A recent study reveals that females who take antibiotics over an extended period of time enhance the chances of a stroke or heart attack. The research team found that females aged 60+ who had taken antibiotics for two months or more had an increased risk for these illnesses; however, antibiotics with a long duration taken during middle age (between 40-59) also shared this link. There was no evidence of risk for younger females aged between 20-39.
Science Daily revealed that the team reviewed over 35,000 females that participated in the Nurses Health Study, which has been ongoing within the United States since 1976. This study reviewed numbers from 2004 to 2012. At 2004, females 60+ were asked about antibiotic use during their younger (20-39), middle-aged (40-59), and current years. The team then placed them into four groups: those never taking antibiotics, those who took them for 15 days or less, 15 to 60 days, and then two months or more.
The average follow-up time frame was eight years, where the women completed questionnaires every two years. In the end, over 1,000 of those who participated in the research developed cardiovascular disease.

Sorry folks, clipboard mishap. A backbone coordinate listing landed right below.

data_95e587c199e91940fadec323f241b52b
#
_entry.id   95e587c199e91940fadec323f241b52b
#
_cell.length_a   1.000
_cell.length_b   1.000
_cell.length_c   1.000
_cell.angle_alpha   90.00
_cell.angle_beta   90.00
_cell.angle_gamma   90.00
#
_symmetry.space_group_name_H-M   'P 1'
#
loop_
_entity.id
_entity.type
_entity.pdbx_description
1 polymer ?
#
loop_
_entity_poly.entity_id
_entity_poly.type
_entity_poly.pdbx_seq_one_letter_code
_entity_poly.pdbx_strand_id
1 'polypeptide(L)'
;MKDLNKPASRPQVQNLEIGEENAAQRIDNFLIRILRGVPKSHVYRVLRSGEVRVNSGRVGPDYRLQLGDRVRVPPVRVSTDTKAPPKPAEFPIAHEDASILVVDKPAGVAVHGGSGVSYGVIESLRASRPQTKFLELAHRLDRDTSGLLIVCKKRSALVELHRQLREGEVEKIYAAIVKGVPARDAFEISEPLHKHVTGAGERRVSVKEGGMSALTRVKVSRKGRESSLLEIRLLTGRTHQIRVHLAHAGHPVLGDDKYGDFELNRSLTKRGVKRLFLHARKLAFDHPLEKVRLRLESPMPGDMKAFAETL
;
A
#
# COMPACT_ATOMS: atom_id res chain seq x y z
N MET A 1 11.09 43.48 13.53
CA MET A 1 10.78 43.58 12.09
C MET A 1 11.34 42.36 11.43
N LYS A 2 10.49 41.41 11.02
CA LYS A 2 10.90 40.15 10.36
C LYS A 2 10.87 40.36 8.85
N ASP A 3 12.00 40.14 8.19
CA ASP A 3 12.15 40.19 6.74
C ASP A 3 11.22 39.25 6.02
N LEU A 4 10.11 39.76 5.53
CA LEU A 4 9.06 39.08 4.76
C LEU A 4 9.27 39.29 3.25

After factors such as race, age, sext, lifestyle and diet were taken into account, as well as others, and the team discovered that those women who took antibiotics for periods of time that spanned two months, or more, were 32 percent more likely to develop cardiovascular illness than those that did not use antibiotics. Those who took antibiotics in their middle-age years for two months or longer had an increased risk of 28 percent.
The common reasons for taking these antibiotics over long periods of time include urinary tract infections, dental issues, as well as respiratory infections.
Limitations around the research included the idea that participants reported antibiotic use, which could have been remembered incorrectly. The study also did not have information around the different types of antibiotics used. As the study focused on females, the results cannot be transformed to the male population.